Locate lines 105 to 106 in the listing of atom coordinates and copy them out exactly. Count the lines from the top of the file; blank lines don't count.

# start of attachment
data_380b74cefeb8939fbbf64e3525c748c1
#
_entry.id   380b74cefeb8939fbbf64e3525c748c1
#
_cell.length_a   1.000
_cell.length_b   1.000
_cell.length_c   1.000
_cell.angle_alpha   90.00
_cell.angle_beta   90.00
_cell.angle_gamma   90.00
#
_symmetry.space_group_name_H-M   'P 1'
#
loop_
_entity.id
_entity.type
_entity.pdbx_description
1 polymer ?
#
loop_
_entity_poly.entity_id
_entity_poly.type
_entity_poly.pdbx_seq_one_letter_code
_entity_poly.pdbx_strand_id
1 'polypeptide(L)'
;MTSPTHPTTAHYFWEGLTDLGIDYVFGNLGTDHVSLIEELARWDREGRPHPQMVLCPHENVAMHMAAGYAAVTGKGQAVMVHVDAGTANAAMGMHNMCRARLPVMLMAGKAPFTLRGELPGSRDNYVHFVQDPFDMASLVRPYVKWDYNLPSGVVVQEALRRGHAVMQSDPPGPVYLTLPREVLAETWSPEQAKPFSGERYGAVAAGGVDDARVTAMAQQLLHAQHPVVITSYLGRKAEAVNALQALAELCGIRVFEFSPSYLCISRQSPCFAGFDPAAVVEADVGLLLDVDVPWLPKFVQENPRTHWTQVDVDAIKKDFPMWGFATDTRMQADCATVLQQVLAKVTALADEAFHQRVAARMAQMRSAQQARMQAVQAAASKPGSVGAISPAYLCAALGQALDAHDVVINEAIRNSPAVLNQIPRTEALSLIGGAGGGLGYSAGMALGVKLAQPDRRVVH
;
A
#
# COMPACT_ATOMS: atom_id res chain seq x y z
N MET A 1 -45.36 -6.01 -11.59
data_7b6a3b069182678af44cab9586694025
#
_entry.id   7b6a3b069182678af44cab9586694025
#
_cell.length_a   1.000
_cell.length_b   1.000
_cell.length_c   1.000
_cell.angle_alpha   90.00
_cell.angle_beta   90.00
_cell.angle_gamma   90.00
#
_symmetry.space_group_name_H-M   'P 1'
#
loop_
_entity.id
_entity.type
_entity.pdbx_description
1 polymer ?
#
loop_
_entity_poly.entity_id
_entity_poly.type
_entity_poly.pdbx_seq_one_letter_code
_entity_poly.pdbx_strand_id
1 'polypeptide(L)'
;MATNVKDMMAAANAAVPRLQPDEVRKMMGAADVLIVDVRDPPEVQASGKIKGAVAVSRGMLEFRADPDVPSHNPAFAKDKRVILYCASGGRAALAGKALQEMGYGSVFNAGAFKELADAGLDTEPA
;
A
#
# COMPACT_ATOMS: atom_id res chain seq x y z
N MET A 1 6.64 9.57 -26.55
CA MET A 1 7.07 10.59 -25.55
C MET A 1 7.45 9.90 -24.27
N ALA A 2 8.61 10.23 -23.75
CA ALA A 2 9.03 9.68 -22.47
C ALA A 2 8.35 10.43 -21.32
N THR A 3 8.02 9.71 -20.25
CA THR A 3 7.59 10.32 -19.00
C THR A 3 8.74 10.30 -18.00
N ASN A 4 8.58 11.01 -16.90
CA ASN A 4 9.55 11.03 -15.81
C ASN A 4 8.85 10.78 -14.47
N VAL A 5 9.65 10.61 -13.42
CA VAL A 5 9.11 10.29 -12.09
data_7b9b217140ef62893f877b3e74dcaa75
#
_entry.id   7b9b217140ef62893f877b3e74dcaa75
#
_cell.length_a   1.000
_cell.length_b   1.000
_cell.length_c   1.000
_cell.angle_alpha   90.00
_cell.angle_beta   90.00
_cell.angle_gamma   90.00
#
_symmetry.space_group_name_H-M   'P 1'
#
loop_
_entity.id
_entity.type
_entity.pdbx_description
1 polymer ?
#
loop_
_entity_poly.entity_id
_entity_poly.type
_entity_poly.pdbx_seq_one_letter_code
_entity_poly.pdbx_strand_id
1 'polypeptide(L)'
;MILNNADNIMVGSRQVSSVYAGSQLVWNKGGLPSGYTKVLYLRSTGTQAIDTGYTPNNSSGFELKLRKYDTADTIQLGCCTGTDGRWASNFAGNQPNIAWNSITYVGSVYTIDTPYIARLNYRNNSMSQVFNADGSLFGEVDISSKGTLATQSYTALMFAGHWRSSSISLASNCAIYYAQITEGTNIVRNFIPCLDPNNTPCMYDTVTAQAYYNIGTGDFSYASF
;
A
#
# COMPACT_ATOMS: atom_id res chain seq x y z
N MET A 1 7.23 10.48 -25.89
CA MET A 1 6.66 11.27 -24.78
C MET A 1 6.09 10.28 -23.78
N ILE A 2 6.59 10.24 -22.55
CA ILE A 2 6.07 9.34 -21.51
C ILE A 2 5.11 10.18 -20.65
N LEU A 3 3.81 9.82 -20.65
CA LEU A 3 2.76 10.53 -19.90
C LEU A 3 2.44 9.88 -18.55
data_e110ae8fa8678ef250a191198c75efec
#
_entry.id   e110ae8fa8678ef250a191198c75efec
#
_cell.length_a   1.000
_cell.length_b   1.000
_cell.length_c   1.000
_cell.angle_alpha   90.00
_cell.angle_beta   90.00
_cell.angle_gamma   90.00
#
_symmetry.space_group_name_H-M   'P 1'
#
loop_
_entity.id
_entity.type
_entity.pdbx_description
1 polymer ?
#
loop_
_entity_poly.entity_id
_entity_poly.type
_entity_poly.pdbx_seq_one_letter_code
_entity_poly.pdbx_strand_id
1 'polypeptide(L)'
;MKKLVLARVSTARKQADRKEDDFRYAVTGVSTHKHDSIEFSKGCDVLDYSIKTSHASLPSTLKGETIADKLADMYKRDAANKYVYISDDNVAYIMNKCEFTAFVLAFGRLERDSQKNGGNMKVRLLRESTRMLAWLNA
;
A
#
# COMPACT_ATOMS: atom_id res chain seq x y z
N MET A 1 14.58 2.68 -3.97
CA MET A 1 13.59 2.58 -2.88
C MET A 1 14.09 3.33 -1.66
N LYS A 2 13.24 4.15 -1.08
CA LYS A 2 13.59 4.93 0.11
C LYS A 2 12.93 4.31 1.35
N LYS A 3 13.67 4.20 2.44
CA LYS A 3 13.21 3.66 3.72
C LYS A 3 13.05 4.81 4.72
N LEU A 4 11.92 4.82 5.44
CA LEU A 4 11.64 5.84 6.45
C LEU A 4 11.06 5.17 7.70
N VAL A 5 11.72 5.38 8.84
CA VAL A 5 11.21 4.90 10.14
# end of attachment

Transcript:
# COMPACT_ATOMS: atom_id res chain seq x y z
N MET A 1 7.23 10.48 -25.89